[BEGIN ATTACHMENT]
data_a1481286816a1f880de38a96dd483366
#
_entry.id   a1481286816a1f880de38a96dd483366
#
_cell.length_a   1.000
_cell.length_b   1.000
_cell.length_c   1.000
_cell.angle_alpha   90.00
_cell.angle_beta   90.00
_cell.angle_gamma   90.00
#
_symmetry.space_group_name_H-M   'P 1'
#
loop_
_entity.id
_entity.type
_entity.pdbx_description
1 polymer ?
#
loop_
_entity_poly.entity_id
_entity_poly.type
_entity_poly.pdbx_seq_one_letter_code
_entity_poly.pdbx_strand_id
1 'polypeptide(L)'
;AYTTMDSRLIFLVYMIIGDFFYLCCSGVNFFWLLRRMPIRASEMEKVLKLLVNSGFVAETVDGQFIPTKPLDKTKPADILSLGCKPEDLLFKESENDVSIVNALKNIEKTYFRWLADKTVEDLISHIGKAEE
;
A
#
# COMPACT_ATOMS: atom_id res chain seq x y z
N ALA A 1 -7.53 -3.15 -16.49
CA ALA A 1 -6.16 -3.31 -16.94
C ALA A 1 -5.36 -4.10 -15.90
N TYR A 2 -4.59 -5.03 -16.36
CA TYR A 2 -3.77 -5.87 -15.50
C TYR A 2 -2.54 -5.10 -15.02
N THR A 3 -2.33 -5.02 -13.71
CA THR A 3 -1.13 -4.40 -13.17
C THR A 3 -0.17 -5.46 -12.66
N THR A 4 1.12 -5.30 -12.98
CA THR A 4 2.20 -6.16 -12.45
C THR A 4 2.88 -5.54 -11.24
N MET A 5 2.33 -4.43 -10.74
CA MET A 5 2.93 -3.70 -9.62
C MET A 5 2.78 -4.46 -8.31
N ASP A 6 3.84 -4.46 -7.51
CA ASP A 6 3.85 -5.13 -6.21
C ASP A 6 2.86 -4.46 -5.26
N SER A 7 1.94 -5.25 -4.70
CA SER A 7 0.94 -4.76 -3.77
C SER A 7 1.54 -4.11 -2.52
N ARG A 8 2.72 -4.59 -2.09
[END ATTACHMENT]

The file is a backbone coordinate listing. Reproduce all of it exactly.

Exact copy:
data_a1481286816a1f880de38a96dd483366
#
_entry.id   a1481286816a1f880de38a96dd483366
#
_cell.length_a   1.000
_cell.length_b   1.000
_cell.length_c   1.000
_cell.angle_alpha   90.00
_cell.angle_beta   90.00
_cell.angle_gamma   90.00
#
_symmetry.space_group_name_H-M   'P 1'
#
loop_
_entity.id
_entity.type
_entity.pdbx_description
1 polymer ?
#
loop_
_entity_poly.entity_id
_entity_poly.type
_entity_poly.pdbx_seq_one_letter_code
_entity_poly.pdbx_strand_id
1 'polypeptide(L)'
;AYTTMDSRLIFLVYMIIGDFFYLCCSGVNFFWLLRRMPIRASEMEKVLKLLVNSGFVAETVDGQFIPTKPLDKTKPADILSLGCKPEDLLFKESENDVSIVNALKNIEKTYFRWLADKTVEDLISHIGKAEE
;
A
#
# COMPACT_ATOMS: atom_id res chain seq x y z
N ALA A 1 -7.53 -3.15 -16.49
CA ALA A 1 -6.16 -3.31 -16.94
C ALA A 1 -5.36 -4.10 -15.90
N TYR A 2 -4.59 -5.03 -16.36
CA TYR A 2 -3.77 -5.87 -15.50
C TYR A 2 -2.54 -5.10 -15.02
N THR A 3 -2.33 -5.02 -13.71
CA THR A 3 -1.13 -4.40 -13.17
C THR A 3 -0.17 -5.46 -12.66
N THR A 4 1.12 -5.30 -12.98
CA THR A 4 2.20 -6.16 -12.45
C THR A 4 2.88 -5.54 -11.24
N MET A 5 2.33 -4.43 -10.74
CA MET A 5 2.93 -3.70 -9.62
C MET A 5 2.78 -4.46 -8.31
N ASP A 6 3.84 -4.46 -7.51
CA ASP A 6 3.85 -5.13 -6.21
C ASP A 6 2.86 -4.46 -5.26
N SER A 7 1.94 -5.25 -4.70
CA SER A 7 0.94 -4.76 -3.77
C SER A 7 1.54 -4.11 -2.52
N ARG A 8 2.72 -4.59 -2.09